TC: A Paris apartment for the ruler of a Middle Eastern country, a 35,000 square foot new construction house in Greenwich, and the restoration of a 1920’s Mediterranean in LA’s first gated community, Fremont Place.
What's new: A 5-star hotel in Seattle, a 1930’s house in Montecito, a super yacht in Europe, an 18th century chateau in Normandy, a house on Lake Michigan in Milwaukee, and the restoration of a great old Beverly Hills estate.
DDS: The most versatile paint color?
TC: “Verte de Terre” by Farrow & Ball: Green is my favorite color because it reminds me of life and renewal. This green is particularly good because it has a touch of gray to it so that it is really easy to live with. I have used this in the entry to my Paris apartment and as the trim color in much of my chateau in France.
“Cream” by Farrow & Ball is warm and rich. It’s a strong, gutsy cream color that reflects really well on people’s skin.
“Parma Gray” by Farrow & Ball is the perfect blue for bedroom walls, especially when paired with white trim. It is fresh but very sophisticated.
“Riviera Terrace” by Polo Ralph Lauren: This is my favorite color for ceilings. A lovely warm white wit has just enough yellow and pink added to it that it works with almost every color wall; I usually use it in an eggshell finish to help make rooms look a little brighter and the ceilings a bit higher.
DDS: Favorite fabric?
TC: Pindler and Pindler “Singapore” 100% Linen. I lined all of the walls of my bedroom in Los Angeles with it and covered two sofas in the living room in a different color. It’s really chic but has a low-key vibe about it. It comes in a huge range of colors and is really well-priced.
Christopher Hyland: “Patricia”, linen/silk blend is a bold contemporary take on a traditional design. We have used it to cover living room chairs in a fancy townhouse in Paris and to upholster a little jewel box of a powder room. It is offered in a number of jewel-like colors that can add a special punch wherever you use it.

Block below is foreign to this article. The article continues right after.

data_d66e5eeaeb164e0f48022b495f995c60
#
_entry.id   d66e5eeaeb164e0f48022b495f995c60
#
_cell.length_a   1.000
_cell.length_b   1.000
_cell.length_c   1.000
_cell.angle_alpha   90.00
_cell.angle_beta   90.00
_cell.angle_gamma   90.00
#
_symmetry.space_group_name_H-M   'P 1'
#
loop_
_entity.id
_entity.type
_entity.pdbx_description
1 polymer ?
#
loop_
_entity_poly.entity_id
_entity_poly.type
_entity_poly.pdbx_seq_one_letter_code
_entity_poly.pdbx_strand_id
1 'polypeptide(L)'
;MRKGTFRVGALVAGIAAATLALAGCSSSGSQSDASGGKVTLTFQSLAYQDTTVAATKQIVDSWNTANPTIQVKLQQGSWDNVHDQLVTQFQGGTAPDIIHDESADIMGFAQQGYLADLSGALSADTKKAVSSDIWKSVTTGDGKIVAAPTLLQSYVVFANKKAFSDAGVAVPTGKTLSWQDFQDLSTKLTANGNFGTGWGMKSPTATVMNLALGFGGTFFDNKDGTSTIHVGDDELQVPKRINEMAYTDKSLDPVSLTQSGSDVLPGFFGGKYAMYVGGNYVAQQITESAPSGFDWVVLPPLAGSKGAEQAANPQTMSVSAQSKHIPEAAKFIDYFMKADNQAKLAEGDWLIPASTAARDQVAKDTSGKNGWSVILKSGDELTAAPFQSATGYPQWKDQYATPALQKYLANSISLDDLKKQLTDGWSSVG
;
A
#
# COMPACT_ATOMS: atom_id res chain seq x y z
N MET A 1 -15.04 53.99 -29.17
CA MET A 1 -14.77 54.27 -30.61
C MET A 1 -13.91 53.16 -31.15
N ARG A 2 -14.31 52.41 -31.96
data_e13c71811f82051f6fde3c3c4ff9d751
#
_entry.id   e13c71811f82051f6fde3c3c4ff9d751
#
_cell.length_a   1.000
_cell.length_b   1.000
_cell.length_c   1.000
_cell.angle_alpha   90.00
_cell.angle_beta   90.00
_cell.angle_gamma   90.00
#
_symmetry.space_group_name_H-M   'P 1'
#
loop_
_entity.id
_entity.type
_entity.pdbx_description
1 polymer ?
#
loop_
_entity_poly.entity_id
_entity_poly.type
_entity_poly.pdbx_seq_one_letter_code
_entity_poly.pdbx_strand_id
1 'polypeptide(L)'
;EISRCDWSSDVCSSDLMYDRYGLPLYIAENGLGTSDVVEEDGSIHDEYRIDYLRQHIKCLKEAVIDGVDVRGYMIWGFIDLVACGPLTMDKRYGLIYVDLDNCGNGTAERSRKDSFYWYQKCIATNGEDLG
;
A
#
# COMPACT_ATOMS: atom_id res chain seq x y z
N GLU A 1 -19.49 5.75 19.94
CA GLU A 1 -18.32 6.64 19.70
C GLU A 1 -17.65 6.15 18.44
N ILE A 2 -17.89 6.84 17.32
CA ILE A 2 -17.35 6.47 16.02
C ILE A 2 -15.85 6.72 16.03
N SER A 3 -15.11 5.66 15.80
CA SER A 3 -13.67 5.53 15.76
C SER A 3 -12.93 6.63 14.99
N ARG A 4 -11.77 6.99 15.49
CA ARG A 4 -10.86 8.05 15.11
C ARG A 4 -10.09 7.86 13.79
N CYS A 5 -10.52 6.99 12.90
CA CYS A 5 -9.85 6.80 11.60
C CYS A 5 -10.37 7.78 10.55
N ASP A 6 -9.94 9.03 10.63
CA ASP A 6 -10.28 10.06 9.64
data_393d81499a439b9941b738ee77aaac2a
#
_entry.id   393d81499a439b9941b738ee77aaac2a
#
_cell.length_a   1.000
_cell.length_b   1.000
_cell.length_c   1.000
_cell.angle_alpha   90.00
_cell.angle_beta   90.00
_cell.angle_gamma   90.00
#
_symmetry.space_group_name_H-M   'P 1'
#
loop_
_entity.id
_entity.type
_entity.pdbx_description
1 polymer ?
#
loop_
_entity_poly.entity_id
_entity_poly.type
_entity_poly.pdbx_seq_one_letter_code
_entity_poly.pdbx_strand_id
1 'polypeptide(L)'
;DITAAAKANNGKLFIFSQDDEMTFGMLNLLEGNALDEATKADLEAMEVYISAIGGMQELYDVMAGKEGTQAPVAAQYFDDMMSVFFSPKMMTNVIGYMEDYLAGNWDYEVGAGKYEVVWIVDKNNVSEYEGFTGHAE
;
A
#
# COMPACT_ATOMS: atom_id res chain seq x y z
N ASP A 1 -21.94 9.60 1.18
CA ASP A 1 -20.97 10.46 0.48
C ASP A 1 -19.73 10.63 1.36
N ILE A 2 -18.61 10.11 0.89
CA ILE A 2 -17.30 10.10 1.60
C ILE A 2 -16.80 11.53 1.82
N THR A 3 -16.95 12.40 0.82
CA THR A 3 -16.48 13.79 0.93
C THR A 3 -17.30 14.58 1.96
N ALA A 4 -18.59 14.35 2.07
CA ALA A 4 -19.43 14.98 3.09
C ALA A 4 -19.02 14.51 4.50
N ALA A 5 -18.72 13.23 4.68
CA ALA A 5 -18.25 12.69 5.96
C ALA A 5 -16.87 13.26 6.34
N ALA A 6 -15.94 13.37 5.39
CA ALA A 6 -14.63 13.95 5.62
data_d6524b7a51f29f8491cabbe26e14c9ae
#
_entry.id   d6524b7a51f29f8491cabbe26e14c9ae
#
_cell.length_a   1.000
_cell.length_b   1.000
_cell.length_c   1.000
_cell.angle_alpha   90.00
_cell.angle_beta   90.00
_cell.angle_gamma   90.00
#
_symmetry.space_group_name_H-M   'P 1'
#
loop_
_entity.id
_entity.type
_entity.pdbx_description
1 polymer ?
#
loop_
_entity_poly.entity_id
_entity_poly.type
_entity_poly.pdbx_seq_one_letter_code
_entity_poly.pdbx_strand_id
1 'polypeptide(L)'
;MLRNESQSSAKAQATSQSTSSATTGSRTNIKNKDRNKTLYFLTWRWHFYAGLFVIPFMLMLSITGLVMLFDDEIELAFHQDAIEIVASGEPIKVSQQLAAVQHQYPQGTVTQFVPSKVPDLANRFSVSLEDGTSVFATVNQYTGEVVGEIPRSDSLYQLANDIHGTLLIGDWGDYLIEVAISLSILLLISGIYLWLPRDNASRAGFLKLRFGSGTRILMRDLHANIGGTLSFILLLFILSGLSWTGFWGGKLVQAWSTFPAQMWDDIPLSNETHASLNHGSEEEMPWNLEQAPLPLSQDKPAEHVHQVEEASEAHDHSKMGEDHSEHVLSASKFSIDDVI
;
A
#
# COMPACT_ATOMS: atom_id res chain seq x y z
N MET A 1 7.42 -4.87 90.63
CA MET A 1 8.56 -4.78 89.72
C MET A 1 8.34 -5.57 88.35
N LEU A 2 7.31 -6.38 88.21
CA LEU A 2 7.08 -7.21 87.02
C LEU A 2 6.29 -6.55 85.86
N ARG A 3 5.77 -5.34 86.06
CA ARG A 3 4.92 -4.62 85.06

Fortuny: I adore Fortuny, but who doesn’t? Basically, you could hand me any of their designs in any color and I would love it. Recently, I used Fortuny for the curtains in the formal dining room at my chateau in France. The magical blend of corals, reds and pinks work together so well that I took some of the same colors to paint the 18th century paneling on the walls.
DDS: Secret of traveling well?
TC: First, I never eat meals served on the plane, no matter which cabin. I bring a small sandwich that usually elicits a few envious glances from the other passengers that are struggling with the airline meals. I bring my laptop computer with all my music, I make lists, sleep, and write emails that I send as soon as I land.
DDS: What do you love most about being a designer?
TC: Interior design is a very fleeting, transitory thing so it’s important not to take yourself too seriously. On the other hand the architectural part of our job is much more likely to have a longer impact.
I try to create an environment where people feel really at home and welcomed. Comfort is the key ingredient. Comfort is more than just being soft and cozy though—comfort is also a mental thing—do you feel comfortable enough to be able to put your feet up on something? Can you put down a glass on a table without worrying about leaving a mark? Can you let the kids play in the room without being afraid that they are going to ruin something? That is essential.
DDS: What advice would you give to young designers, beginning designers?
TC: Design is all about trust between you and your clients and you and your suppliers. You must establish that sense of mutual trust and continue to reinforce it all along the way. Designers must listen to the client. It’s not about you or your ego.
It is important to study the history of architecture and design. Even the most contemporary design has its roots in the past. Designers must always continue to learn and grow in your knowledge. Designers should try new things and venture out of their safety zone sometimes. This is a business so designers should handle a client’s money as prudently as if it were your own!
TIMOTHY CORRIGAN, INC.
8225 Fountain Avenue
Los Angeles, California 90046
Timothy Corrigan apartment in Paris: Photographs by Marina Faust
Timothy Corrigan Chateau de Grand-Luce: Photography by Marina Faust
Timothy Corrigan new projects: Photography by Lee Manning, Michael McCreary and Nick Springett